‘Then there was only one: myself.’
John Ashbery, ‘The History of My Life’
Having comprehensively disposed of that chestnut,
shoved it on a skip,
I have more questions to put to you than the Socratic
in our grocer.
First, I want you to step out of those non sequiturs, comely
though they are.
Donate those loafers to the nearest indigent – with a song
in your heart.
Don’t pout. Look what it does to your profile.
the cellphone that bids you how to croon. Pronto!
where you are. We all do. We know everything about you.
to find the universe is a pertinacious listener,
Remember that summer hit, the ‘Song of Surveillance’?
We hummed along.
Mom thought it the most radical lyric since ‘Always’.
How long do we have, and who invited you anyway?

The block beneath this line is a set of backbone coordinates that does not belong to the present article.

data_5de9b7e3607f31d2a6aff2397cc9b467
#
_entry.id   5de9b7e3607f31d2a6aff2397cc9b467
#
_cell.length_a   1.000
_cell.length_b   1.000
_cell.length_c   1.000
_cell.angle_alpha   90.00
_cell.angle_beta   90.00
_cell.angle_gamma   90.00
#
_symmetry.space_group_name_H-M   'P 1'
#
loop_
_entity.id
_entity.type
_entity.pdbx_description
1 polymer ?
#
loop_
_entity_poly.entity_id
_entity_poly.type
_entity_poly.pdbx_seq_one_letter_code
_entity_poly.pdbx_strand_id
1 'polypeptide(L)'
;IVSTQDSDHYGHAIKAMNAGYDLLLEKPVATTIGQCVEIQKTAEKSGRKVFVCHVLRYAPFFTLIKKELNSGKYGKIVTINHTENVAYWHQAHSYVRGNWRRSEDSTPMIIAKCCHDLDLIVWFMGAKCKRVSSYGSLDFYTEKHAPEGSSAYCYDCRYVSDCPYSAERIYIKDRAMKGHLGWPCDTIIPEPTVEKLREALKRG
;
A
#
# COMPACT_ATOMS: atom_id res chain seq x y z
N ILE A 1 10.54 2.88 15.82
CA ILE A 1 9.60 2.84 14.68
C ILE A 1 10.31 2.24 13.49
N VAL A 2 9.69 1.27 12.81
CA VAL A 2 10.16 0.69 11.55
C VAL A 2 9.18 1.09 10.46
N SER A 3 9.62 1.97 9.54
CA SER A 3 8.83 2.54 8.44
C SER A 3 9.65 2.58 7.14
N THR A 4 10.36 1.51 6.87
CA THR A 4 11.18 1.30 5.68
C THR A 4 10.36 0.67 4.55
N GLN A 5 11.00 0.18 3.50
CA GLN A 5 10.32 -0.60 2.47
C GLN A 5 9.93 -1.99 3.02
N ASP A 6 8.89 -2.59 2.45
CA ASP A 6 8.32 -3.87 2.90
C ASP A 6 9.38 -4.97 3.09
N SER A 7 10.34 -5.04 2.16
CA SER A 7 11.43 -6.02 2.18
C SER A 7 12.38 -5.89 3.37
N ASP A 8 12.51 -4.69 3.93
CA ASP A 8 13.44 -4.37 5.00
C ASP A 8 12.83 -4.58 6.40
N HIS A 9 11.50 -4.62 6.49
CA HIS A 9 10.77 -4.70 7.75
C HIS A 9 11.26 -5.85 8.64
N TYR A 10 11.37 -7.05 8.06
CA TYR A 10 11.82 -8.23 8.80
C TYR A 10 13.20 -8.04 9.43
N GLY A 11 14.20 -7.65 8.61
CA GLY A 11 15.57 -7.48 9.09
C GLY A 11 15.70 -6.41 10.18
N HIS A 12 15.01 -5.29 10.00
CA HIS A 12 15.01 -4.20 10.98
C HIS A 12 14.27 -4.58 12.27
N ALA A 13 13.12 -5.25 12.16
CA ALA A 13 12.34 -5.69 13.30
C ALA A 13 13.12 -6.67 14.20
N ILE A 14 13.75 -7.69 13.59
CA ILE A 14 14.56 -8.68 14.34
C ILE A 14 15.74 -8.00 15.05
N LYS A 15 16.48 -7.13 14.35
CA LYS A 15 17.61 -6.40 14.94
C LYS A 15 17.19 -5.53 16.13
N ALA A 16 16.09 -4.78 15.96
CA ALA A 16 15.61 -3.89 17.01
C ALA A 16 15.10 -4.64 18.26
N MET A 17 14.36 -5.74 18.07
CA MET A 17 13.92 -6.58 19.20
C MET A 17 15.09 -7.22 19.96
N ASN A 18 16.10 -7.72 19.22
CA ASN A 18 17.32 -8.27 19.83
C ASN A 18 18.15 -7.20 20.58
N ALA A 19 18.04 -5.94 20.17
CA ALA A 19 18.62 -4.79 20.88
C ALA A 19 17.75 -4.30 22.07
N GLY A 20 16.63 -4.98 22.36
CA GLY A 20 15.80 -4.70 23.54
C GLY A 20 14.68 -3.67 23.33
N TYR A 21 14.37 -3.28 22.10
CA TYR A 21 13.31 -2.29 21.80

so easily spooked by all the deaths that happen on a farm.
Must we be?
Who wrote the wretched book anyway, who proofed it?
In my tome
the inscription is not even inked. Pastel dicta.
Remember that boy who cracked his head in a pond,
the shirtless one
who thrashed you at tennis, beat you repeatedly?
How you rallied.
Anyone can rhapsodise at twilight, oath or blandishment.
the lyrics towards infinity. And when we are eternised,
as the phrase goes,
as we sinners grope towards subterfuge or farce,
the patois, the plenitude of whom we are, only and ever ourselves.
Peter Rose’s latest poetry collection is The Subject of Feeling (2015).